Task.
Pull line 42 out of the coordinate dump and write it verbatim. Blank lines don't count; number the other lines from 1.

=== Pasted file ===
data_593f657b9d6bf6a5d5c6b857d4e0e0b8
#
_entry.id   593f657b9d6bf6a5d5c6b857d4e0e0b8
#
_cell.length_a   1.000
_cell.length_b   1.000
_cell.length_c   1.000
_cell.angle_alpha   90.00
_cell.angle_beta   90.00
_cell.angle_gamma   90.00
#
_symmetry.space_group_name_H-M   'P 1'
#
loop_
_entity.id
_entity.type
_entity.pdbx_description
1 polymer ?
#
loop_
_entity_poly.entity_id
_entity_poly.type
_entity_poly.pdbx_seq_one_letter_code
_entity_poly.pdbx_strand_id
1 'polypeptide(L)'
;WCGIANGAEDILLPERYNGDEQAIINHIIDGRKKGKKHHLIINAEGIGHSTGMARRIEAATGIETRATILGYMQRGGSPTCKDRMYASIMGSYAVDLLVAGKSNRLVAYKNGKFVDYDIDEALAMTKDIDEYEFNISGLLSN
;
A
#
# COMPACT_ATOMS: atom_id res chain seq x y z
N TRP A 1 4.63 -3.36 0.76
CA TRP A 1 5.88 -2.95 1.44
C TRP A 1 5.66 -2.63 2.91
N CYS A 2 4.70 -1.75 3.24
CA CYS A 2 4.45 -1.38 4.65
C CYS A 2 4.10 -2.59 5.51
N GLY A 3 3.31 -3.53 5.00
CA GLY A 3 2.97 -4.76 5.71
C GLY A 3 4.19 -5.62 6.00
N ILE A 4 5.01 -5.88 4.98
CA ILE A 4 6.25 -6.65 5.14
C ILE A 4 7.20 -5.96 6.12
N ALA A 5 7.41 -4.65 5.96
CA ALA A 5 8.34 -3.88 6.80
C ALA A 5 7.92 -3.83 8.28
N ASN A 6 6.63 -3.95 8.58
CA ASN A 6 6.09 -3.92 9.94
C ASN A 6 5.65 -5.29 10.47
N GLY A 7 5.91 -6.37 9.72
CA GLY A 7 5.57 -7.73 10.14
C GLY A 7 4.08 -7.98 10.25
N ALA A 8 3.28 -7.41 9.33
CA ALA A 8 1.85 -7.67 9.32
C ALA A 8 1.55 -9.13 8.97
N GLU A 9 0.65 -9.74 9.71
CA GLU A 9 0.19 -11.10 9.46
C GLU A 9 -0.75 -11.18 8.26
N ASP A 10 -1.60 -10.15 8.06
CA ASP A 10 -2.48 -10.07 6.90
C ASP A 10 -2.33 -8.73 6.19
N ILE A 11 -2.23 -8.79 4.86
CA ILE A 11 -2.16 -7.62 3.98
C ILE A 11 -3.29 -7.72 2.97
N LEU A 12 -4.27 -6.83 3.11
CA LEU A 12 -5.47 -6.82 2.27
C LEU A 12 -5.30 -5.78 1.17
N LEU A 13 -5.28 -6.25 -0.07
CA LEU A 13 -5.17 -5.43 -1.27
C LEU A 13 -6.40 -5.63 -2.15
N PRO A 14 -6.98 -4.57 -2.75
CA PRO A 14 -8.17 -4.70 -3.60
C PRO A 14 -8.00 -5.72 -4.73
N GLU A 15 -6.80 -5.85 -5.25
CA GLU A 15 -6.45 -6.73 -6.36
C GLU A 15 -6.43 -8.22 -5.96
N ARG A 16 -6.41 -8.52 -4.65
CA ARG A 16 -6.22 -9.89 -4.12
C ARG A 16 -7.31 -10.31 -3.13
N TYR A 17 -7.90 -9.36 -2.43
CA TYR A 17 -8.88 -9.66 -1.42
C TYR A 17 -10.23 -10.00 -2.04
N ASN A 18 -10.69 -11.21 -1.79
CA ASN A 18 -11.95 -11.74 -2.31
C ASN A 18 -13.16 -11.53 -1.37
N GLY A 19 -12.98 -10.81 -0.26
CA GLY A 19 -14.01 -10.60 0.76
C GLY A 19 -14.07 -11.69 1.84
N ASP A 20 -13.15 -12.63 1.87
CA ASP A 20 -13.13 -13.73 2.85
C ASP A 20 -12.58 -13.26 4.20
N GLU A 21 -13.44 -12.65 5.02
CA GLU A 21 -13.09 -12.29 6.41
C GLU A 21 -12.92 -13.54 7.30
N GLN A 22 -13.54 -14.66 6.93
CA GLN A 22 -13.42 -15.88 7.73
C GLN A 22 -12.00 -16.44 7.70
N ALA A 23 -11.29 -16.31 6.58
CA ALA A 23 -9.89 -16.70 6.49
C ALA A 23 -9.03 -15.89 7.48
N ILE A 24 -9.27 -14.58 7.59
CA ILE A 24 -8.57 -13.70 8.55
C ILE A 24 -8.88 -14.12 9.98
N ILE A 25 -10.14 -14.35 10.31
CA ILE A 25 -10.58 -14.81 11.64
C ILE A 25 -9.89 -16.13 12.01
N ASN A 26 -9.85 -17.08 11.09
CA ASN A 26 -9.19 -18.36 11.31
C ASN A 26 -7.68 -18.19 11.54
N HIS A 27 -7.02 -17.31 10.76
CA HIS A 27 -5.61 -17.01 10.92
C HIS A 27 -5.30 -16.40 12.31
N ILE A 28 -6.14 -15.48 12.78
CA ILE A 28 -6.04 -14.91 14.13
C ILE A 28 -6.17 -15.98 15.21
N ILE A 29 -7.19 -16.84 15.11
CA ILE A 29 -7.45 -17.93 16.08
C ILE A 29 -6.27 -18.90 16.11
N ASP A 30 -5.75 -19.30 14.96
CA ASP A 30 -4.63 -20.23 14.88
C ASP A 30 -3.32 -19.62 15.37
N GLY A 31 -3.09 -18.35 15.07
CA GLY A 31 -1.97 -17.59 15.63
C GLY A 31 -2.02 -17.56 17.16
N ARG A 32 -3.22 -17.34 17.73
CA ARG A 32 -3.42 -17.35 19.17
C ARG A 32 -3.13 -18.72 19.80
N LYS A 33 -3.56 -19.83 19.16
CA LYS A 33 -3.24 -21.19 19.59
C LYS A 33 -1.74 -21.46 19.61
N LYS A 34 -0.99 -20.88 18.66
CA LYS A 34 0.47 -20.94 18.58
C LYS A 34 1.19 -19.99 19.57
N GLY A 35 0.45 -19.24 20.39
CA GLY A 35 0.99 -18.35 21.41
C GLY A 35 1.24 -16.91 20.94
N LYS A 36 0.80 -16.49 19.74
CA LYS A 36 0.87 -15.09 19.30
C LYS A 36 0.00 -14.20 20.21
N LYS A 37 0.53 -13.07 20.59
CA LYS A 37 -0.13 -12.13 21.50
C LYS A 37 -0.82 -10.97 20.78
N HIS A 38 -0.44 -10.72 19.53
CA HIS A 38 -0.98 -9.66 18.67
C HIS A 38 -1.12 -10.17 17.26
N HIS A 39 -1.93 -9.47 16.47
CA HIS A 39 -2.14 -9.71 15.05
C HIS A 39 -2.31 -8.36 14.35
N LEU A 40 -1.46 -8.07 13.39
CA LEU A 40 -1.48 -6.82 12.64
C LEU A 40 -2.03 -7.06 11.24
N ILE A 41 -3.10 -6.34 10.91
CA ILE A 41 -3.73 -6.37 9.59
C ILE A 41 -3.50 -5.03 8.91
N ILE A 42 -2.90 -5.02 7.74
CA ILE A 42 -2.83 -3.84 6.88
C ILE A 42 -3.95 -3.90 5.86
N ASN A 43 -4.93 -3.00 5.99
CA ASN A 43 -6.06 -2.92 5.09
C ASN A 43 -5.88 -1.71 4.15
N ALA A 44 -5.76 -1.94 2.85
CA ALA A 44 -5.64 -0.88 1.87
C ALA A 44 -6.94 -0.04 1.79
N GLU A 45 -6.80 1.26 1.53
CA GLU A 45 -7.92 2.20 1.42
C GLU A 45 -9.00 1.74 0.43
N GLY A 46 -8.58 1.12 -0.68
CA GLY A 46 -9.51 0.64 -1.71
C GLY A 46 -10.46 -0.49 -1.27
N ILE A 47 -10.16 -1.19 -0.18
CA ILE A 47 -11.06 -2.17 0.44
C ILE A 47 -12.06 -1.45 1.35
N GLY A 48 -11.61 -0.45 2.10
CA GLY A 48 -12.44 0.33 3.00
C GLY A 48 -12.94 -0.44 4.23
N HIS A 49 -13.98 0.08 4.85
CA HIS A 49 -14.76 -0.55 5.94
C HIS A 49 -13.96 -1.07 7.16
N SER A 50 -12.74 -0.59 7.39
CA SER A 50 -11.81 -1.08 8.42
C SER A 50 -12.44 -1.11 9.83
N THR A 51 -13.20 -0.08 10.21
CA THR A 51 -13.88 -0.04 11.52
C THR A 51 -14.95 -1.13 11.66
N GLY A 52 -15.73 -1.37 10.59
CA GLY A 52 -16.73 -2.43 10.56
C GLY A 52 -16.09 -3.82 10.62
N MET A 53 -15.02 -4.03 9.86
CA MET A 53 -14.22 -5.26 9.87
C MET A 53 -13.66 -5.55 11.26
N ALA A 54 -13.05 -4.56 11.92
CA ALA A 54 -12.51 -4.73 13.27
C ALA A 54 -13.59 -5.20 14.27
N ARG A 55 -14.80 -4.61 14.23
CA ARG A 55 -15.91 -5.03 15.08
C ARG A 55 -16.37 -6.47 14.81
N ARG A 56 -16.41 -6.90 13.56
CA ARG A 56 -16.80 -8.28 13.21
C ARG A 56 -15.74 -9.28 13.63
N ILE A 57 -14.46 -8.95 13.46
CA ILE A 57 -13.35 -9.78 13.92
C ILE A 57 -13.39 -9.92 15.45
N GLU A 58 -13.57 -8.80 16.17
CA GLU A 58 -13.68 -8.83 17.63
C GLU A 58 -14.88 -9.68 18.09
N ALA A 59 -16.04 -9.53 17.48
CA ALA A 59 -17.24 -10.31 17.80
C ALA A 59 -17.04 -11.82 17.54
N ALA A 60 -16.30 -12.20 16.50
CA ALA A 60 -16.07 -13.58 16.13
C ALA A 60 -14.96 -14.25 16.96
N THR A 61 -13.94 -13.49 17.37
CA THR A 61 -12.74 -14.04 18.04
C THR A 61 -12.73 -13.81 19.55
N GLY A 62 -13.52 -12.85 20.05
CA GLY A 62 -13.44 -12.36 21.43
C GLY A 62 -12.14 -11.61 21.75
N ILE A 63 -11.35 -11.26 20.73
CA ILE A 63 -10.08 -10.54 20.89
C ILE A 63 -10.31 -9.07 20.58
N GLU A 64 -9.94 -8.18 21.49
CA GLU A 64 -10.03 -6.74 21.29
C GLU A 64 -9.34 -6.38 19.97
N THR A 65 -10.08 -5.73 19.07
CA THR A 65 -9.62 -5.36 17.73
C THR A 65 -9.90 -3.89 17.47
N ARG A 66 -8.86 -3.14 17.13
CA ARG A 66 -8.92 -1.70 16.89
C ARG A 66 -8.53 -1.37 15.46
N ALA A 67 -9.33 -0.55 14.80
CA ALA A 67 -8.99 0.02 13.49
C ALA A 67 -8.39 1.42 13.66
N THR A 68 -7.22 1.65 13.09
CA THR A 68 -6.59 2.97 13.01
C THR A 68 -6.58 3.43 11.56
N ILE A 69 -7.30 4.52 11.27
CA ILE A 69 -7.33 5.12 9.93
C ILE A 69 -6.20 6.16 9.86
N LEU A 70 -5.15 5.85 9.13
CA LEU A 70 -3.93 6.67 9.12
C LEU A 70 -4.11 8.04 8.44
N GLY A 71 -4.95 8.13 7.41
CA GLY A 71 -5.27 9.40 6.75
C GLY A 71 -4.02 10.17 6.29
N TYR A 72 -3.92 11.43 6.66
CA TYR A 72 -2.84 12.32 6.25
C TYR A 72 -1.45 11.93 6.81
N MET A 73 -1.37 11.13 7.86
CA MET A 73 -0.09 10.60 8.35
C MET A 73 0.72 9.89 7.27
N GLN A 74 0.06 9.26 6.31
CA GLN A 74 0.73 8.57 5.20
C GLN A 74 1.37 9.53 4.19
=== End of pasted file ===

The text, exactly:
C ILE A 4 7.20 -5.96 6.12